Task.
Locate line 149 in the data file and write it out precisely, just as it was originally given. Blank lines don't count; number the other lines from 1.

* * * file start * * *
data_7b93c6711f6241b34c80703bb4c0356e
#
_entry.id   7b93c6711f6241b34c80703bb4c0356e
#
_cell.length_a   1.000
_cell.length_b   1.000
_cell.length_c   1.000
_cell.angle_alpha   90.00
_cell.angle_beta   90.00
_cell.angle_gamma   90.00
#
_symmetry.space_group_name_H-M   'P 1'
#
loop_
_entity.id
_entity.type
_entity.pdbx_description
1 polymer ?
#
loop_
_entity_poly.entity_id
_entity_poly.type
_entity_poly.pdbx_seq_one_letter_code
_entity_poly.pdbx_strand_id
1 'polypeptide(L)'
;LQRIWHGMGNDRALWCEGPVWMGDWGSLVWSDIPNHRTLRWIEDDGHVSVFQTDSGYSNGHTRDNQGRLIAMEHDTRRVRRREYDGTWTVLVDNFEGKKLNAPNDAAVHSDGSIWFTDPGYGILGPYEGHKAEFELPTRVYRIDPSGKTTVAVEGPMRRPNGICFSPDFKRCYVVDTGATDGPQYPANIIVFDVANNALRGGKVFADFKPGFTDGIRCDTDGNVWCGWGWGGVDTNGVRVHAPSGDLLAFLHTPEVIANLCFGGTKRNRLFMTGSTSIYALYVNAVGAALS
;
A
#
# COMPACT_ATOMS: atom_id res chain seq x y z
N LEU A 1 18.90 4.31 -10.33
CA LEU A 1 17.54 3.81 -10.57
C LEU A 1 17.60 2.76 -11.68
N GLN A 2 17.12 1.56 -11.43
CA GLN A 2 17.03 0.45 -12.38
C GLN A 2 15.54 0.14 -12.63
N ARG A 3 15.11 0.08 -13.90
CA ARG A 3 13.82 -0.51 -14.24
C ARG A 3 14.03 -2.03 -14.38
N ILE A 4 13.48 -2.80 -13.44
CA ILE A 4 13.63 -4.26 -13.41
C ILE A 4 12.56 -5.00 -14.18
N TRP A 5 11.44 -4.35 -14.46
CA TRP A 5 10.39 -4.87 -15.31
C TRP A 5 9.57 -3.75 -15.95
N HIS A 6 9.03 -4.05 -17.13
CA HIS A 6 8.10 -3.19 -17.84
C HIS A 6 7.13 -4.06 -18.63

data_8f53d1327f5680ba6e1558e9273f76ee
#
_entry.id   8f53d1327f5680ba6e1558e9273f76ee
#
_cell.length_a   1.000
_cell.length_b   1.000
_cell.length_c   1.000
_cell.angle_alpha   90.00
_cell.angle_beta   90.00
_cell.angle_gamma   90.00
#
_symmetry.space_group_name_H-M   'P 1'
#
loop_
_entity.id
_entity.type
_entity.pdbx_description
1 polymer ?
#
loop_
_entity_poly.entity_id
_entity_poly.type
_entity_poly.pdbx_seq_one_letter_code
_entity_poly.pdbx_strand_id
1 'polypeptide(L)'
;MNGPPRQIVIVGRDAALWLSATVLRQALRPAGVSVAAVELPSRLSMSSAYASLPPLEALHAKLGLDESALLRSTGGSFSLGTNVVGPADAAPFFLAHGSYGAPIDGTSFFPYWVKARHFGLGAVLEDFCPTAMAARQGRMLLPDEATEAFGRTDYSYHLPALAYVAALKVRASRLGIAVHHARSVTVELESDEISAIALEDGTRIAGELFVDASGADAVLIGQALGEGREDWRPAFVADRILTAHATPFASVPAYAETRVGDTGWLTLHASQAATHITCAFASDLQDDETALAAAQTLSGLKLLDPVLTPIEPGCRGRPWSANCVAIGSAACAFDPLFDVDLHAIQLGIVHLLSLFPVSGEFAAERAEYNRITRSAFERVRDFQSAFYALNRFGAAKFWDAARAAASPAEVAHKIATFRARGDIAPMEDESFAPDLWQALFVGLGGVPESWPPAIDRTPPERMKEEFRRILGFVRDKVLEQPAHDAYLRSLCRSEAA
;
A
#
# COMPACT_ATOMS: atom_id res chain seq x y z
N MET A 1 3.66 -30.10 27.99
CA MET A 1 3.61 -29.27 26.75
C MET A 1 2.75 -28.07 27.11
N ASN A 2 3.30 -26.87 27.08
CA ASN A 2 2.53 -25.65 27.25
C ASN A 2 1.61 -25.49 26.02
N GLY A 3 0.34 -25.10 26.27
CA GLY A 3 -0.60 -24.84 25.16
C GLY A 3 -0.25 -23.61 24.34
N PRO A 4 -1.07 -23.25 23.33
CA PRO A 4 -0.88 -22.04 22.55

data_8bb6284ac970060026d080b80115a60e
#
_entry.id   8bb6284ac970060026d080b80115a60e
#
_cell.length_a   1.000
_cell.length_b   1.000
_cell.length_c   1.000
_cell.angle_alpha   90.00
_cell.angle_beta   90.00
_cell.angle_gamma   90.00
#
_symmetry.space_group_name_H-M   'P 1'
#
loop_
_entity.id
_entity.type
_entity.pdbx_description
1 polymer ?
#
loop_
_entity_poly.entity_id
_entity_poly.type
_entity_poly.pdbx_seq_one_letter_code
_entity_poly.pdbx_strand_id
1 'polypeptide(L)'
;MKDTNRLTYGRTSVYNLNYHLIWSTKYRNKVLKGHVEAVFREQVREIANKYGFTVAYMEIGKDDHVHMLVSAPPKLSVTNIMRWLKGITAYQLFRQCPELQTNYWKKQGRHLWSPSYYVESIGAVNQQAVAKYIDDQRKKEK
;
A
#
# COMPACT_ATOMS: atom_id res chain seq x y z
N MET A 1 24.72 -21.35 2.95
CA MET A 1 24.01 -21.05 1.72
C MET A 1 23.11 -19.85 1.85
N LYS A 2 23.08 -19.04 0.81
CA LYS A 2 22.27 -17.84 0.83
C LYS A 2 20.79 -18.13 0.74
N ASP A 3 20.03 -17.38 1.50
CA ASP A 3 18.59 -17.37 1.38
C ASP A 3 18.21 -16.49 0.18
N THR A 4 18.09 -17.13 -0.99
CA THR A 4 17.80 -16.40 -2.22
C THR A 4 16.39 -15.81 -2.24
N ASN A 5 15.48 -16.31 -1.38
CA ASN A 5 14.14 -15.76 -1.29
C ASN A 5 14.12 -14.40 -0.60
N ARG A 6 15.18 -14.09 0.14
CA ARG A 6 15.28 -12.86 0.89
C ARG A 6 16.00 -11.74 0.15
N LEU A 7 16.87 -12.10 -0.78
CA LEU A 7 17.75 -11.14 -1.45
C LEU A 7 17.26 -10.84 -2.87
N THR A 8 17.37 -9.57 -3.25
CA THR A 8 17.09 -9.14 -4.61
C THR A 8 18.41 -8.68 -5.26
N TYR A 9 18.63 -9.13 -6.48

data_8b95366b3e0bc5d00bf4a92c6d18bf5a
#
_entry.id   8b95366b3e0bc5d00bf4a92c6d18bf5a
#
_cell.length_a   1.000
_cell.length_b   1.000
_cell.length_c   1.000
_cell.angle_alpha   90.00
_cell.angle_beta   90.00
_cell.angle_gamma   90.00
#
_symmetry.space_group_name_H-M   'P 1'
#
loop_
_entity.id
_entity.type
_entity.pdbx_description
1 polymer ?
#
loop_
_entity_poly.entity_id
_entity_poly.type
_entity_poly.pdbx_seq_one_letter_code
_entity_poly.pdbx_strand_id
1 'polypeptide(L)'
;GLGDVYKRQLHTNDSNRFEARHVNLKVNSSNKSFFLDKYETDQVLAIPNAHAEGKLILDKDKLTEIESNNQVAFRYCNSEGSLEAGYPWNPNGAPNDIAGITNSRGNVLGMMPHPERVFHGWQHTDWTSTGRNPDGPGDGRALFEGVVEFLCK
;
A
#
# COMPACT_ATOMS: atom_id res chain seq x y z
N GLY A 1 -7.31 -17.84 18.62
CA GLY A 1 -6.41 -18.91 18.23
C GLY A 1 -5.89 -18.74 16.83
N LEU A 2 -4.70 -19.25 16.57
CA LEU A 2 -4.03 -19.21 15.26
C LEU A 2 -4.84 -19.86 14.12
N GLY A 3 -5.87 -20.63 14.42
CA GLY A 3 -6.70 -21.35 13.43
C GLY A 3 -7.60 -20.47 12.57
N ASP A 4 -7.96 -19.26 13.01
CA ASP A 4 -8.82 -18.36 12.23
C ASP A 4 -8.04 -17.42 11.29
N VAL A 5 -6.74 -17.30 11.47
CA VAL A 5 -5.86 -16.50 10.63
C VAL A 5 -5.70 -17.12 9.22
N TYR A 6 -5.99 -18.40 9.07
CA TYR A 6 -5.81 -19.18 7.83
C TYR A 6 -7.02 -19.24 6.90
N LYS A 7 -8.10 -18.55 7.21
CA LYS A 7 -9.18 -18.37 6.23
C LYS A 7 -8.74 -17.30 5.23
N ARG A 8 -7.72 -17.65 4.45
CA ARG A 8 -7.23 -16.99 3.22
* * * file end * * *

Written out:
_cell.length_a   1.000